# Name for matrices with orthogonal (not necessarily orthonormal) rows

Is there a name for a matrix whose rows (or columns) are non-zero orthogonal vectors ?

It seems to me that "orthogonal matrix" would be a good name, but this is already taken -- it refers to a matrix whose rows (or columns) form an orthonormal set of vectors.

• None that I can think of. How about Scaled orthogonal matrix? Just made that up. Jul 2, 2012 at 8:53
• It's a great pity that the name "orthogonal matrix" is already taken. These kinds of matrices are quite common in my business (geometric modeling). They correspond to non-uniform scaling operations. Maybe I'll have to call them "non-uniform scaling matrices" if the world of mathematics can't offer anything better. Jul 2, 2012 at 9:06
• I would probably reserve that name for the diagonal matrices used in coordinate transformation for scaling with unequal scaling coeffecients in the coordinate directions but that's just me. Jul 2, 2012 at 9:13
• Pseudorthogonal? Jul 2, 2012 at 11:07
• So, since the 0 vector is orthogonal to everything, some of the columns could be 0? ... what is so bad about saying "matrix with orthogonal columns"? Dec 21, 2012 at 20:40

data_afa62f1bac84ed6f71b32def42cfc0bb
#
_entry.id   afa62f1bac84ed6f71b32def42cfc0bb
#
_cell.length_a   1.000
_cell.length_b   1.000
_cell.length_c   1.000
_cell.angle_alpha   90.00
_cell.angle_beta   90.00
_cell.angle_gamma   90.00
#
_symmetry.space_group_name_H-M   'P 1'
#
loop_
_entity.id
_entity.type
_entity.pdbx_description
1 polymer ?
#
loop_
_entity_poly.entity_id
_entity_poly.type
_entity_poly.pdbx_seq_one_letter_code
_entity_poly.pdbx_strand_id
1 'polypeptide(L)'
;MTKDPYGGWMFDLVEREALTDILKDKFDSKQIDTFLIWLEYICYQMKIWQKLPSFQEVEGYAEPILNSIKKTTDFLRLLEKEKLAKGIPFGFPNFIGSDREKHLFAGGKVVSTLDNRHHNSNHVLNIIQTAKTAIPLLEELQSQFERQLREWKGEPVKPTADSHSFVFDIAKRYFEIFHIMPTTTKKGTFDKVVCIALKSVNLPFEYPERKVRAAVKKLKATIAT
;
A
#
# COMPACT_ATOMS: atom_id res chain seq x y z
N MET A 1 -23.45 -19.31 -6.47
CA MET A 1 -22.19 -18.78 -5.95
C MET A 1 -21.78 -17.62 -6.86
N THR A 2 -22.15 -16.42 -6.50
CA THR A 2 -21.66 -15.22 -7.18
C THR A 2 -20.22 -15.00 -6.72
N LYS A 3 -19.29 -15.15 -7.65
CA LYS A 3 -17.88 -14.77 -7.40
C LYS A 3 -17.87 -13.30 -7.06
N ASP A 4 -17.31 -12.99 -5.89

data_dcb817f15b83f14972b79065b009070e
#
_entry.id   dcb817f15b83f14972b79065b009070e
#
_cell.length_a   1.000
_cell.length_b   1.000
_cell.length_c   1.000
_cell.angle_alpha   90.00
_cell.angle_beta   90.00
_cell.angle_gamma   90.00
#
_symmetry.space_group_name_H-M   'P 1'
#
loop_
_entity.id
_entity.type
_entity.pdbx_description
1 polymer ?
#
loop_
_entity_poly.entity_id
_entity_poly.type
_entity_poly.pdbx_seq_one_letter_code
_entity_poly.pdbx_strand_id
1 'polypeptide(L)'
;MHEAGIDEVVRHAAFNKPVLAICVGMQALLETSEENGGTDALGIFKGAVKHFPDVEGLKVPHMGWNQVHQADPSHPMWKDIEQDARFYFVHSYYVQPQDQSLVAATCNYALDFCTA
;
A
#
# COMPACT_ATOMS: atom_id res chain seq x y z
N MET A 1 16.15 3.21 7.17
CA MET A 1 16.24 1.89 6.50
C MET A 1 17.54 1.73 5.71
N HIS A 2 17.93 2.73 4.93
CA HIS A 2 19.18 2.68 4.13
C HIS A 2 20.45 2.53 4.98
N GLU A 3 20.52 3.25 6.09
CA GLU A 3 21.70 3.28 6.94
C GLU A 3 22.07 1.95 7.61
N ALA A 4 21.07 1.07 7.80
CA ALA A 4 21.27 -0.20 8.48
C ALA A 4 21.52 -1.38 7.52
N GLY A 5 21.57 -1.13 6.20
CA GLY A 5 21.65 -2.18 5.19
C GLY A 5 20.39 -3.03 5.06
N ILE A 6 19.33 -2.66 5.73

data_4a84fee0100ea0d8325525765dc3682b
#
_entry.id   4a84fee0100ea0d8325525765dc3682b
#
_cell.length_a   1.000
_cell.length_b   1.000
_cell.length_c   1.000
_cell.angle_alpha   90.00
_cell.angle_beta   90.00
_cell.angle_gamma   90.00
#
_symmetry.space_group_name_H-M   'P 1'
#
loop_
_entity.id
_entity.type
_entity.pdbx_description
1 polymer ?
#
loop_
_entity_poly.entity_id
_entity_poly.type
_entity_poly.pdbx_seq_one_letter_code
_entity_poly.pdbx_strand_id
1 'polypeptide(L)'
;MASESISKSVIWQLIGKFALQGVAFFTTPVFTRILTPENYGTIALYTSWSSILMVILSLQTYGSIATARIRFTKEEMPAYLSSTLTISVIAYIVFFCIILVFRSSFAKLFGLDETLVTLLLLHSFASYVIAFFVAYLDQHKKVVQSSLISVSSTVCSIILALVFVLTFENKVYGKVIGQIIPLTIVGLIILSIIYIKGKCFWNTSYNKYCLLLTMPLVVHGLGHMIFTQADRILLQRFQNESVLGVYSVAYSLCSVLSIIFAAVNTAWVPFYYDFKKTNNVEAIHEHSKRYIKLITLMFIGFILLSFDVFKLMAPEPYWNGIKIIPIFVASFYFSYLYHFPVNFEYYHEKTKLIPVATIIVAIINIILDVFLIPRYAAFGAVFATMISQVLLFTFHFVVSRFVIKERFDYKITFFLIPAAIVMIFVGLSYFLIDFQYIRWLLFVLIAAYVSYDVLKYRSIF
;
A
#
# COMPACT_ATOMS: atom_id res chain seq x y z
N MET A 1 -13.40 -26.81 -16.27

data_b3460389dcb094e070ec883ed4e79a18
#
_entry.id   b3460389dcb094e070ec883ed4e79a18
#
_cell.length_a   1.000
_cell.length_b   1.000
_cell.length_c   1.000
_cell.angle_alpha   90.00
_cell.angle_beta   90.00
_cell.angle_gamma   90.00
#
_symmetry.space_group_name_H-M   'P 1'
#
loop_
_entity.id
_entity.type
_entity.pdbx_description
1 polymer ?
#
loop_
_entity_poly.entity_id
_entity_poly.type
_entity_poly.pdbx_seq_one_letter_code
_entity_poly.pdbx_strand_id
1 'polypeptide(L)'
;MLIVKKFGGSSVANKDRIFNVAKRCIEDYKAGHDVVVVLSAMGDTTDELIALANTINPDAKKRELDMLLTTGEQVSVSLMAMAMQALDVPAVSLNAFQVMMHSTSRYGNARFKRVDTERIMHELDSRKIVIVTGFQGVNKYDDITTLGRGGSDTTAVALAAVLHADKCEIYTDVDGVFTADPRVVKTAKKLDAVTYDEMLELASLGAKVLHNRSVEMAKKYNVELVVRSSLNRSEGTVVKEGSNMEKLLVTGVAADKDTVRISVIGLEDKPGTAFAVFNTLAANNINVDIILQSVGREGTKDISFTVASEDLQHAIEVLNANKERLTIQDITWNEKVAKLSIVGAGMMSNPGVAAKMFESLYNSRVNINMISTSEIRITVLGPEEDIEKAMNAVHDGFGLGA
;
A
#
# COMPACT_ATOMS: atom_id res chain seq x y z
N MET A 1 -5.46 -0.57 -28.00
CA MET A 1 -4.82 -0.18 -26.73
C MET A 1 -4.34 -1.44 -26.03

An orthogonal matrix refers to a matrix whose rows and columns are orthonormal. This is a key property of orthogonal matrices, one which ultimately requires these matrices to be square.

Suppose $A$ is rectangular matrix ($n > m$) with row and column vectors which are [a] non-zero and [b] orthogonal to one another. We know,

1. Orthogonal vectors are also linearly independent.
2. The row rank of $A$ equals the column rank of $A$, $\textrm{rank}(A') = \textrm{rank}(A)$.

Then, (1) and (2) together suggest $\textrm{rank}(A') = \textrm{rank}(A)$, or $m = n$. But this a contradiction.

Restricting the rows or columns to be orthogonal and non-zero is a departure of sorts. A semi-orthogonal matrix $B$ is a non-square matrix with real entries having the property that either (1) $BB' = I_m$ or (2) $B'B = I_n$, with the respective true case representing an orthonormal basis.

The case you speak of, a matrix whose rows or columns are orthogonal (not orthonormal), could be described as a semi-orthogonal matrix under a scaling transformation.

Geometrically, two non-orthogonal rows mean a shear transformation, don't they? If this is right (and I'm sure somebody will let me know if I'm wrong), then you could call them shear-free matrices. Updated to add: Somebody let me know I was wrong, as predicted...

But a pure shear is volume-preserving, so this might be misleading. How about row-orthogonal matrices?

• No, orthogonality of rows bears no relation to shear. Scaling the first vector by $2$ has orthogonal rows, then composing with a rotation by $45^\circ$ produces non-orthogonal rows $\sqrt2({1\atop1}~{0.5\atop-0.5})$, but this is not in any way a shear transformation. Apr 2, 2013 at 5:01
• @Marc: Yes, you are quite right. Apr 2, 2013 at 8:43